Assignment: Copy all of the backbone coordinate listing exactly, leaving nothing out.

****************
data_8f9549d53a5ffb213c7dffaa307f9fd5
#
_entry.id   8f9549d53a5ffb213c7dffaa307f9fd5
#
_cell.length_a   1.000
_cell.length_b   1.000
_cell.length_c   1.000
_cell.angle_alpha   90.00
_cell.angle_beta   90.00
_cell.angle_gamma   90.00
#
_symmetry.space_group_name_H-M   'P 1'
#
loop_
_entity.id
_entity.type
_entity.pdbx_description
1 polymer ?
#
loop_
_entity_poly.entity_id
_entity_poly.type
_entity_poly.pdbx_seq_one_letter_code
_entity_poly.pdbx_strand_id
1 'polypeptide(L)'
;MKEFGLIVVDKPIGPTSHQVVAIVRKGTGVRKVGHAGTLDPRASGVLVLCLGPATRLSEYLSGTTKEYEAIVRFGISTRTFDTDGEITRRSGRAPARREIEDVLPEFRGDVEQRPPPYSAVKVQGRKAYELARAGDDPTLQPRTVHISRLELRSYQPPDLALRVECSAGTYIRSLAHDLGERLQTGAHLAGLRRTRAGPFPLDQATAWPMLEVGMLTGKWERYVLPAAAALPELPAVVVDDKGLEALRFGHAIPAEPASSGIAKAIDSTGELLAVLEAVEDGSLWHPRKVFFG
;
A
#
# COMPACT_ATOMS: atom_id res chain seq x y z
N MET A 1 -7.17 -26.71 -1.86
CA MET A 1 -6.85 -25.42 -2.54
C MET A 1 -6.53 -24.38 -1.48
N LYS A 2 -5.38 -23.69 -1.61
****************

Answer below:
data_8f9549d53a5ffb213c7dffaa307f9fd5
#
_entry.id   8f9549d53a5ffb213c7dffaa307f9fd5
#
_cell.length_a   1.000
_cell.length_b   1.000
_cell.length_c   1.000
_cell.angle_alpha   90.00
_cell.angle_beta   90.00
_cell.angle_gamma   90.00
#
_symmetry.space_group_name_H-M   'P 1'
#
loop_
_entity.id
_entity.type
_entity.pdbx_description
1 polymer ?
#
loop_
_entity_poly.entity_id
_entity_poly.type
_entity_poly.pdbx_seq_one_letter_code
_entity_poly.pdbx_strand_id
1 'polypeptide(L)'
;MKEFGLIVVDKPIGPTSHQVVAIVRKGTGVRKVGHAGTLDPRASGVLVLCLGPATRLSEYLSGTTKEYEAIVRFGISTRTFDTDGEITRRSGRAPARREIEDVLPEFRGDVEQRPPPYSAVKVQGRKAYELARAGDDPTLQPRTVHISRLELRSYQPPDLALRVECSAGTYIRSLAHDLGERLQTGAHLAGLRRTRAGPFPLDQATAWPMLEVGMLTGKWERYVLPAAAALPELPAVVVDDKGLEALRFGHAIPAEPASSGIAKAIDSTGELLAVLEAVEDGSLWHPRKVFFG
;
A
#
# COMPACT_ATOMS: atom_id res chain seq x y z
N MET A 1 -7.17 -26.71 -1.86
CA MET A 1 -6.85 -25.42 -2.54
C MET A 1 -6.53 -24.38 -1.48
N LYS A 2 -5.38 -23.69 -1.61